Gail and I are northbound on US31 this sunny afternoon headed to our tent site at Ludington State Park.  We are taking several days to enjoy Michigan before returning home to prepare for Jamboree (tenting) and CBLI (no tenting).

I wanted to share what I saw this past weekend in Merrillville IN.  Bandsmen, singers, dancers, and some very funny people gathered at the Star Theater.  Every three years the Salvation Army sponsors a gospel arts festival that draws a couple thousand of us for a marathon weekend of performances and worship.  By the end you have heard and seen over a hundred presentations.  Some are, well, okay.  But most are stirring and wondrous.  And a few are transcendent.  I was transfixed many times, especially by the creative and imaginative ways some were able to work with what they have.

By noon Saturday it was apparent that worship in movement has finally come into its own in our Army.  Years past we’ve had interpretive movement, a little shuffling of the feet, a liturgical dancer here and there.  Rarely have we been stunned in awe.  And if the artists did dance and move, we Army people haven’t been sure we ought to appreciate it.  We yet have cobwebs gracing corners of our aesthetic sensibilities.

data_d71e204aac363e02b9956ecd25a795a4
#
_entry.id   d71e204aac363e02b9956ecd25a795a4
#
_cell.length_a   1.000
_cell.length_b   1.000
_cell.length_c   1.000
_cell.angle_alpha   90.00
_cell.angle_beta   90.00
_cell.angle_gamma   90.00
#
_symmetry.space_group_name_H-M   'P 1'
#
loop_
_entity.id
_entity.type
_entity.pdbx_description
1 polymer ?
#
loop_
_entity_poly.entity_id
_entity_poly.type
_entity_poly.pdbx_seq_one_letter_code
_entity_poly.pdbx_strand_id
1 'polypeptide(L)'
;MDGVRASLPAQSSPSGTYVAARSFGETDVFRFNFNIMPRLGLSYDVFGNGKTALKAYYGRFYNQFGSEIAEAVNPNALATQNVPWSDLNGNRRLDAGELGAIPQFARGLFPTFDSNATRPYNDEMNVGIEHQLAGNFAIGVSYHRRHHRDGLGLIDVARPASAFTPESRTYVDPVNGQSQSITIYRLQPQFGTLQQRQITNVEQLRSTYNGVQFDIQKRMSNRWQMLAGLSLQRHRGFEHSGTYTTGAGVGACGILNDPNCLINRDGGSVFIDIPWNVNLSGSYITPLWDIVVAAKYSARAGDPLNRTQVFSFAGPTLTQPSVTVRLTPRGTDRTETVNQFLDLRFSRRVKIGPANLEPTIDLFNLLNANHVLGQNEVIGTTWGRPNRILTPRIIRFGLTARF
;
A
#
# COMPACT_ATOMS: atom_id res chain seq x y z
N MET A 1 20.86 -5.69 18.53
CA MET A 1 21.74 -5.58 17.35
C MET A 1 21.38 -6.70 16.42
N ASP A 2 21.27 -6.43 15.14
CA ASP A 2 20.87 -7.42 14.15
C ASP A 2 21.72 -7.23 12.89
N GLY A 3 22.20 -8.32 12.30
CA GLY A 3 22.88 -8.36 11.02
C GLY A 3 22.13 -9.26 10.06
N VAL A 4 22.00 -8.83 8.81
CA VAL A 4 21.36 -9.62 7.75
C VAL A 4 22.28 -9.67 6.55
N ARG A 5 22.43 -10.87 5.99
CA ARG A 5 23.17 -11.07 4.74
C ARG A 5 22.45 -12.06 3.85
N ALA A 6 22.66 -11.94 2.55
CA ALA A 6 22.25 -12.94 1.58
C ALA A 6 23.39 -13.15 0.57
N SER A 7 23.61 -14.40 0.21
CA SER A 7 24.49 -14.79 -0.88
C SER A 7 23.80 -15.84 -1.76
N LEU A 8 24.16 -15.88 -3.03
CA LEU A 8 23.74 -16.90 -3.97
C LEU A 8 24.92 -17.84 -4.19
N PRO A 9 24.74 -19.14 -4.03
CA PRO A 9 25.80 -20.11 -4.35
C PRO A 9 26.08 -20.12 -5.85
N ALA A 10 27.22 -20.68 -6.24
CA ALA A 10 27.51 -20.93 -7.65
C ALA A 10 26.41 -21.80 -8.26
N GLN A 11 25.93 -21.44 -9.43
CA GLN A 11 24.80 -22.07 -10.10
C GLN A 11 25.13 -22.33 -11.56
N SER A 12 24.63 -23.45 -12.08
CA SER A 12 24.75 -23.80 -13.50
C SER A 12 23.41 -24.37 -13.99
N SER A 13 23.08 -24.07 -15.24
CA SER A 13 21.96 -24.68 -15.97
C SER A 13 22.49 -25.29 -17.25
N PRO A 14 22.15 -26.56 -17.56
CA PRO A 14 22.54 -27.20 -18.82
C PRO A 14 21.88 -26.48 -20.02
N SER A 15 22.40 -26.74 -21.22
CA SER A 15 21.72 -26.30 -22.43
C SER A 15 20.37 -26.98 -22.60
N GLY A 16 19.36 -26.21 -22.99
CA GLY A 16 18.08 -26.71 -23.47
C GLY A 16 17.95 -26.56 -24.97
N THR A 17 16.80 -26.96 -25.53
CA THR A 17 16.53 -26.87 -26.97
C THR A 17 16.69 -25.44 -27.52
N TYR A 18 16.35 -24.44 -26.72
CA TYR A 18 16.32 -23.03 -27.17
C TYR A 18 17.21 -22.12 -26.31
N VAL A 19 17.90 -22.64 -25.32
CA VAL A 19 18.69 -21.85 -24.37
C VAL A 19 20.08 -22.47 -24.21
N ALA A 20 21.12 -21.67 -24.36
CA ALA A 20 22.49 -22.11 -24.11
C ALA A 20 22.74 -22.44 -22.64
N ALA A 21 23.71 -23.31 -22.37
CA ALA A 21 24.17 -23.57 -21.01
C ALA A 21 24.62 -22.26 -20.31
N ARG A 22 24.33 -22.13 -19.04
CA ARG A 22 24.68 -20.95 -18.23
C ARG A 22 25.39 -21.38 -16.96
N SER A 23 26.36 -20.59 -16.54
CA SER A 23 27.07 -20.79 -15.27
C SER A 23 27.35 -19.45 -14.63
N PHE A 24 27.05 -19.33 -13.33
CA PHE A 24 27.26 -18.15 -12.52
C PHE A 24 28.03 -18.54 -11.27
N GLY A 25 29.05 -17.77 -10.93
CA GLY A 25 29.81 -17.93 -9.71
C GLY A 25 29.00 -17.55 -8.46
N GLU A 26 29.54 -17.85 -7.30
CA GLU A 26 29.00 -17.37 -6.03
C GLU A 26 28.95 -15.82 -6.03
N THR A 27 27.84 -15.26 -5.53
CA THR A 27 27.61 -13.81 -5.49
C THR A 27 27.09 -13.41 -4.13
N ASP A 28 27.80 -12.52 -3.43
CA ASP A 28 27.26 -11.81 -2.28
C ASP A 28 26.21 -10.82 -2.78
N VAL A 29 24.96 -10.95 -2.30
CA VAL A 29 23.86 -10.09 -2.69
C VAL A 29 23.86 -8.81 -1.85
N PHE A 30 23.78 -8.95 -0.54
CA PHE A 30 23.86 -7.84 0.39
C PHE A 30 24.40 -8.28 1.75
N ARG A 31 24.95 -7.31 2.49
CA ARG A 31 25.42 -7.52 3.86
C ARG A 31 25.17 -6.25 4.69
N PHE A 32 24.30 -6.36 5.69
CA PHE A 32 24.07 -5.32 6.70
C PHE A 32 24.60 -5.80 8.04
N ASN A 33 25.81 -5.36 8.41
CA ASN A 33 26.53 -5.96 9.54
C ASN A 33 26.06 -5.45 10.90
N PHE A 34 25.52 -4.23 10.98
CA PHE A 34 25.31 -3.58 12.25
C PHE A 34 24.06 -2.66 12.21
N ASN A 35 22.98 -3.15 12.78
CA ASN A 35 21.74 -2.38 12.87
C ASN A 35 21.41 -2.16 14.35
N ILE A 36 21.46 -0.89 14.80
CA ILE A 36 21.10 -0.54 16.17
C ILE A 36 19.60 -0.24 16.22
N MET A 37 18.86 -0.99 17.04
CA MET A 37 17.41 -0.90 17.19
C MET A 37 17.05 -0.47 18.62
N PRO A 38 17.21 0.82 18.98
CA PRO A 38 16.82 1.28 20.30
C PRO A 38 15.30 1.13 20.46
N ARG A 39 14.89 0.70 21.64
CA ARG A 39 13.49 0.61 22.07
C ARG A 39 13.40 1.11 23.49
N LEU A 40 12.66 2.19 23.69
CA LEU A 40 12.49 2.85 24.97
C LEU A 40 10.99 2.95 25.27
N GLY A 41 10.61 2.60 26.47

But this weekend, the Army danced!  It was pure joy to see onstage the young women ensemble from Minnesota, especially the littlest girls dance, dash offstage, and then dash on back for the finale.  Iowa City’s young people in mime and motion.  And the three young women from Kansas City Bellefontaine were absolutely stunning.  Full of grace and truth.  And numerous other times in small ways showing that we are learning something about the good news artfully presented in movement.

And we all got it.  Around me was nothing but appreciation and joy at watching grace and truth in motion.  We still appreciate the brass band (Kansas City Northland Corps, what fine ensemble playing).   But we are getting it, and getting into expressing our faith in movement.

The fluid play which dance and movement allows was paralleled by hip hop poetry from Detroit’s GCF (God Comes First).  St Louis Temple’s robed young people sang (they were a little nervous). 

Gospel arts from urban places have not always been able to escape their place in the margins of Salvation Army life and culture.  This past weekend they moved onstage at the Star Theater in a way that may show we now are beginning to see and hear urban worship in this Army.